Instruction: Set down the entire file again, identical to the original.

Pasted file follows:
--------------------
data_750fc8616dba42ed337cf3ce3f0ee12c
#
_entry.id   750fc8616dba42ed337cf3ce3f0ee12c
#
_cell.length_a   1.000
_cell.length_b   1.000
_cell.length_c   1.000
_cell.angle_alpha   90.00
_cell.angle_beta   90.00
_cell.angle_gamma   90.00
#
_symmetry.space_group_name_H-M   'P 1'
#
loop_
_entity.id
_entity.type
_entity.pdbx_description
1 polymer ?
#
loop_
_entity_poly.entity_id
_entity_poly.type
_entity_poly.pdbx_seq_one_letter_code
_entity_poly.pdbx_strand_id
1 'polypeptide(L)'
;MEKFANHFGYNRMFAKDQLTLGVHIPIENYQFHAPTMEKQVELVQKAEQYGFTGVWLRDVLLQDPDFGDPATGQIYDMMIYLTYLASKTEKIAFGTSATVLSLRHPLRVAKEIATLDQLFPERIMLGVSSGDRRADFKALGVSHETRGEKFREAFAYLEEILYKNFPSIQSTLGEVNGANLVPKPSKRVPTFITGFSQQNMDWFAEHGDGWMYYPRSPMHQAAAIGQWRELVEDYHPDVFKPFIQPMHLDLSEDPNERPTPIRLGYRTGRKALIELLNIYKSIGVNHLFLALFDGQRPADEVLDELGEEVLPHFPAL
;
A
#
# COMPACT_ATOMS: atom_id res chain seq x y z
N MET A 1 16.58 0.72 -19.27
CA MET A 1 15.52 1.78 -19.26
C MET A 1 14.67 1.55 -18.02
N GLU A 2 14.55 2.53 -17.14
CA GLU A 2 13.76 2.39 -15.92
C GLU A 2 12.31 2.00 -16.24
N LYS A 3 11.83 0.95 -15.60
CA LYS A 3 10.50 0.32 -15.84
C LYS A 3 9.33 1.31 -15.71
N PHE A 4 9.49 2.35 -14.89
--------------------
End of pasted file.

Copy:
data_750fc8616dba42ed337cf3ce3f0ee12c
#
_entry.id   750fc8616dba42ed337cf3ce3f0ee12c
#
_cell.length_a   1.000
_cell.length_b   1.000
_cell.length_c   1.000
_cell.angle_alpha   90.00
_cell.angle_beta   90.00
_cell.angle_gamma   90.00
#
_symmetry.space_group_name_H-M   'P 1'
#
loop_
_entity.id
_entity.type
_entity.pdbx_description
1 polymer ?
#
loop_
_entity_poly.entity_id
_entity_poly.type
_entity_poly.pdbx_seq_one_letter_code
_entity_poly.pdbx_strand_id
1 'polypeptide(L)'
;MEKFANHFGYNRMFAKDQLTLGVHIPIENYQFHAPTMEKQVELVQKAEQYGFTGVWLRDVLLQDPDFGDPATGQIYDMMIYLTYLASKTEKIAFGTSATVLSLRHPLRVAKEIATLDQLFPERIMLGVSSGDRRADFKALGVSHETRGEKFREAFAYLEEILYKNFPSIQSTLGEVNGANLVPKPSKRVPTFITGFSQQNMDWFAEHGDGWMYYPRSPMHQAAAIGQWRELVEDYHPDVFKPFIQPMHLDLSEDPNERPTPIRLGYRTGRKALIELLNIYKSIGVNHLFLALFDGQRPADEVLDELGEEVLPHFPAL
;
A
#
# COMPACT_ATOMS: atom_id res chain seq x y z
N MET A 1 16.58 0.72 -19.27
CA MET A 1 15.52 1.78 -19.26
C MET A 1 14.67 1.55 -18.02
N GLU A 2 14.55 2.53 -17.14
CA GLU A 2 13.76 2.39 -15.92
C GLU A 2 12.31 2.00 -16.24
N LYS A 3 11.83 0.95 -15.60
CA LYS A 3 10.50 0.32 -15.84
C LYS A 3 9.33 1.31 -15.71
N PHE A 4 9.49 2.35 -14.89